Portraits + Photoshoots
Last year I captured this gorgeous little porcelain doll in Stockholm, Sweden.
We walked in the forest, around strange trees and life-size doll houses, as she read little fairy-tales and enjoyed flowers.
Model & MUA: Jessica Lundberg.
Photography, editing & hair: myself
This was my second photoshoot with a model, done back in 2008.
Location: an abandoned, burnt down house outside of Aarhus, Denmark
Photography, editing, styling & makeup: myself
Model: Katrine K. Fischer
I worked with the model Denise Karlsson for this shoot. She’s naturally beautiful, photogenic and exceptionally dedicated, so I warmly recommend her. The idea behind this shoot was a kind of ghostlike fairytale full of innocence and evil all rolled into one persona and Denise was perfect for the part.
We found some rocks in Tullinge, Sweden, which set the scene for the photoshoot. There are many cliffs and large rock formations in the Stockholm landscape, and I’ve always wanted to include some in a shoot, so this was a perfect opportunity. Unlike most of them, however, these rocks were not sealed off, so it was possible to get very close to them and to climb on top where there’s a flat area covered with lots of small stones – a quite interesting, deserted landscape. We walked around exploring some days before the shoot and I took some test shots of the model, which can be seen above.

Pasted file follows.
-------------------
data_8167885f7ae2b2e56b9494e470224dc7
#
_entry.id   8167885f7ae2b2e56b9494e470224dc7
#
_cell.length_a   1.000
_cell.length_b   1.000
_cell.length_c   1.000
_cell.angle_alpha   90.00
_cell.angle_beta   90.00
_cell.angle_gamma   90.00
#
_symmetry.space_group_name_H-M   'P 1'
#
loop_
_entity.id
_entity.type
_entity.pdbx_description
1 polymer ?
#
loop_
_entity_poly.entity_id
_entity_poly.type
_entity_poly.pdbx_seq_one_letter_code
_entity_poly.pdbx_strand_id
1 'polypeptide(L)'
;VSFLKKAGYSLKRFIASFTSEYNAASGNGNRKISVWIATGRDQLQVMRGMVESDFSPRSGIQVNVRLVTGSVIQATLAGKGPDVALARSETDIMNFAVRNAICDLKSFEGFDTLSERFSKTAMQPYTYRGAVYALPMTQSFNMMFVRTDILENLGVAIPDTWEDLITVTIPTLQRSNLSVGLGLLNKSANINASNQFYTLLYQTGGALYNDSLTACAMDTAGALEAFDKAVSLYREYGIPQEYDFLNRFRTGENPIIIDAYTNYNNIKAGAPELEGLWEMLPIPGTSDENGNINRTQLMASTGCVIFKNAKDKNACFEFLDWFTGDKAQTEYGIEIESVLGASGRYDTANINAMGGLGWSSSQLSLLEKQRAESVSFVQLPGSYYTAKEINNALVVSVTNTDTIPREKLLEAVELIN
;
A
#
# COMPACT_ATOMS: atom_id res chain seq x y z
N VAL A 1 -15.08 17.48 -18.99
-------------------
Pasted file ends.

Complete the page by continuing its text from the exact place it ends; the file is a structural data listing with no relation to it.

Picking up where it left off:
The day of the shoot was in November. It was cold and windy and the area was full of sharp rocks, but Denise was a badass and didn’t complain once. We fashioned an improvised summer dress for her out of some fabric and cloth pins I’d bought, did some minimal makeup and curled her hair before heading out to the location. Our awesome assistant, Andreas Lenner, helped make sure that Denise didn’t turn blue by having her coat ready whenever I stopped clicking on the camera.
I recently finished editing the photos, which you can see here.
Some of them I decided to manipulate in PhotoShop to get multiple Denise’s – you can see the before and after versions above. This was done by carefully masking out the model in different photos and then layering them in a composition. It’s important to mask out the layers using brushes that are appropriate for the level of detail in the photo, if you want it to look realistic.
Another good tip for something like this is to remember to blur the different layers according to the background. In this case, further away meant more blurry than closer to the camera.
Finally, once you have achieved a good composition, adjusting the colors, levels and curves helps to make things look more consistent.